Mertz Ford celebrates 100 years

The first shipment of Fords to Millstadt sit outside the old blacksmith shop where Don Mertz’s grandfather started the auto dealership.

In its 100 years of operation, Millstadt’s Mertz Ford has seen multiple generations of family ownership, allowing it to tell countless stories.

Throughout this time, Millstadt has remained Mertz Ford’s home. In fact, all of its primary locations throughout the years are all within a couple block radius. 

“We didn’t go far, but we did a lot in a small area,” owner Don Mertz said while proudly showcasing his 23,000-square-foot dealership building at 100 E. Washington Street. 

In honor of its milestone anniversary, the dealership now houses a display detailing Mertz’s history from beginning to present. As they reflected on the display, Don and his wife Debbie came to a realization: 

“Things have changed quite a bit in 100 years, but still it’s just 100 years,” Debbie concluded, as she gestured to the beginning of the display. 

And so it begins

In the early 1900s, William Mertz, Don’s grandfather, was a bright-eyed man fresh out of college. William decided he wanted a change of scenery from rural Floraville and therefore made his way into the auto industry.

He started selling for a sub dealer in Belleville and made his first sale in 1918. A certificate shows the car sold for $531.11, including service, spare tire and war tax.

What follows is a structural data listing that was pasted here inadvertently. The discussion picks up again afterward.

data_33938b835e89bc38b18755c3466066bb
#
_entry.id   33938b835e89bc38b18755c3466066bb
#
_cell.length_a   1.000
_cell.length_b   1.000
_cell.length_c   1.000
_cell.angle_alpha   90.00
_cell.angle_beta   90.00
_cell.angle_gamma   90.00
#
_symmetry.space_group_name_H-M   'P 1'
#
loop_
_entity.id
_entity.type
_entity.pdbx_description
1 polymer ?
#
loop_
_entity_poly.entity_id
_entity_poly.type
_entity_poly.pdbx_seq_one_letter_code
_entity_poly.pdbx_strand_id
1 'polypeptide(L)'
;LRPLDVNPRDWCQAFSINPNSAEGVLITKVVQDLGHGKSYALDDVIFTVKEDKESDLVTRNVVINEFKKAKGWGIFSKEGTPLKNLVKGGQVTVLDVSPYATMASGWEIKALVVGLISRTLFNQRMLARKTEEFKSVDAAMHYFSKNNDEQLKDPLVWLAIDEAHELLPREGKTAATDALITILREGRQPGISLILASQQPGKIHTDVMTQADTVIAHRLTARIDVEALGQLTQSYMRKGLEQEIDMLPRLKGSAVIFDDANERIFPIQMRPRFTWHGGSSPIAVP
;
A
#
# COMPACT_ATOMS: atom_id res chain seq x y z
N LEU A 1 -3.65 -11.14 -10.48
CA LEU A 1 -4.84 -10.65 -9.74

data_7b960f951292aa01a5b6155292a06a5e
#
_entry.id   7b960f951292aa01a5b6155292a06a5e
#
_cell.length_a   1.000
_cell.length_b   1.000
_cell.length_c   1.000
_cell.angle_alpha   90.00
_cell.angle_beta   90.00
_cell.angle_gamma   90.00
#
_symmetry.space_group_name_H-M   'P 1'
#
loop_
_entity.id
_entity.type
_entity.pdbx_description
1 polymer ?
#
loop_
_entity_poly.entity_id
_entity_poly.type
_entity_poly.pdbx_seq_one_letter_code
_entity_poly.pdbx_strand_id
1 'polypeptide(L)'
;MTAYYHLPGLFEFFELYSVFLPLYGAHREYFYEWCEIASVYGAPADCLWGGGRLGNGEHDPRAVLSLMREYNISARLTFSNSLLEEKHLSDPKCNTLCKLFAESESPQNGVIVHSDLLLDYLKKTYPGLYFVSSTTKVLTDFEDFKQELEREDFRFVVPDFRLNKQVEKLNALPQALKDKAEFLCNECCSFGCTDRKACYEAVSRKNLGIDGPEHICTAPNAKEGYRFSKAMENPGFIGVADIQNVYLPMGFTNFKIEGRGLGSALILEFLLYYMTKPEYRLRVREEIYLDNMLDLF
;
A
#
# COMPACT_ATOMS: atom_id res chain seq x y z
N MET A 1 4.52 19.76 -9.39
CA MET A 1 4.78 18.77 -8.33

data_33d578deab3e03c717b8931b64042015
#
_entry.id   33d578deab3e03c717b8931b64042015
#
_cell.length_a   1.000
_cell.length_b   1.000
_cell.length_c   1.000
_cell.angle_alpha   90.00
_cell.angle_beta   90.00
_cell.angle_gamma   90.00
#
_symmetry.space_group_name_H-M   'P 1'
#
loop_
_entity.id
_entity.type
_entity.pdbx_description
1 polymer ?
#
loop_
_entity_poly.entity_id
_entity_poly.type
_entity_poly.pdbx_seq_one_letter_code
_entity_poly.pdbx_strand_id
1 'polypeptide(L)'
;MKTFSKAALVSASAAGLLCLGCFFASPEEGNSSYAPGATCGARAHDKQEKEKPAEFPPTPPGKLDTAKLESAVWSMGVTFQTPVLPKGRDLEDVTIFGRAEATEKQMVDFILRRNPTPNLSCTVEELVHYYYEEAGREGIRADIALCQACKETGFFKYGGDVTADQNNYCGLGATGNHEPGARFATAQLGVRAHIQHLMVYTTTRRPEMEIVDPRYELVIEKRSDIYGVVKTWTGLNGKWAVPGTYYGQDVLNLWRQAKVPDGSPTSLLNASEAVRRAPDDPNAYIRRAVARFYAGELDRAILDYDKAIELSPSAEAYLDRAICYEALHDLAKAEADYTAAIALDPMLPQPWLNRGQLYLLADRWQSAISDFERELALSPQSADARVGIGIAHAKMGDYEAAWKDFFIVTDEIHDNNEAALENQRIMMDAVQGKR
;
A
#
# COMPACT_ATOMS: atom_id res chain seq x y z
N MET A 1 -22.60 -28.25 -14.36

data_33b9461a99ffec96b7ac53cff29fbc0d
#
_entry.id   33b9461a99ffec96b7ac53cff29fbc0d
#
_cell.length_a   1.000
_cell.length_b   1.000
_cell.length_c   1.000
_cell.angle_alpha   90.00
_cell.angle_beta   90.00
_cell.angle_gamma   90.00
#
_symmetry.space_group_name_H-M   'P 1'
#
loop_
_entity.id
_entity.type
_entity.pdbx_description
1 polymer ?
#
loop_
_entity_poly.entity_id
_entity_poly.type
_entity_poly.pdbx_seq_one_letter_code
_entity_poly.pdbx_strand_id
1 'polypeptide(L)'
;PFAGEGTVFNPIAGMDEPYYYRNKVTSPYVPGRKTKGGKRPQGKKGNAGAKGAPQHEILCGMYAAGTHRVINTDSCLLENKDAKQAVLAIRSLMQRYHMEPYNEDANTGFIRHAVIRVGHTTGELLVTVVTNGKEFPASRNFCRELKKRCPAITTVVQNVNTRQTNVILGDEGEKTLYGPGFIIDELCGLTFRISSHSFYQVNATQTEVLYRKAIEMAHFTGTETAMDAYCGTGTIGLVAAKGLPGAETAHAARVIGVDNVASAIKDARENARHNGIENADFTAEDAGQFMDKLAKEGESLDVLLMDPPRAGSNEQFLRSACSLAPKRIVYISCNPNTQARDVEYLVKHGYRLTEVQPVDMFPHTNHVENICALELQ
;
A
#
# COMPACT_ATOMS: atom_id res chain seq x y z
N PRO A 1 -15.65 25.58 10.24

Then, William signed a contract with Ford to become a Ford dealer.  

“The first Model Ts were shipped to Millstadt in 1921,” Don previously told the Republic-Times. “My grandpa … got his Ford franchise in 1921. From there, he built the other facility where the service department was in 1925.” 

Before building this facility, which sat at the corner of Washington and Jefferson streets where Spike’s now resides, William’s business was operating in a blacksmith shop that he converted to a car dealership. 

Don noted this original location was across from today’s Circle K in Millstadt. 

As black and white photos show, William sold tractors right alongside early model Fords. 

“That was probably more common back then,” Don said. 

Newspaper clippings from William’s early days in the business told tales of customers trading in horses and mules for the coveted Ford Model T. 

“That was cutting edge back then, to trade your animals to get a new car,” Debbie said. “Now it goes much further. (Vehicles) are electric now, there’s so many cameras, there’s hot spots. Who would have thought?” 

William’s time running the dealership spanned into World War II, at which time Ford was busy making airplanes, jeeps and more for the war. 

Don said he finds an unexpected parallel between the dealerships’ situations then and in the present.

“We have a problem right now with not being able to get microchips. Well they couldn’t get anything for 2.5 years because they were building airplanes (for the) war back then,” Don said. 

A flash from the past 

Don said his dad took over the business in 1961. In order to distinguish himself from his father, William Jr. went by Bill. Throughout his time leading the business, Bill earned many awards, some of which are on the display Don made for the centennial. 

One thing from Bill’s era stands out among them, though: a racing jacket with “511” on the back.

“(My dad) had this car, the 511, and … they used to all get together every weekend and go to Lake Hill Speedway in Missouri,” Don said, explaining a man named Jodie Hodde was the race car driver. 

Decades later while working on the current dealership, Don met a painter with the last name Hodde. 

“I said, ‘You wouldn’t be related to Jodie Hodde by chance, would you?’ and he goes, ‘Well, Jodie Hodde was my dad but he died when I was (younger),’” Don recalled.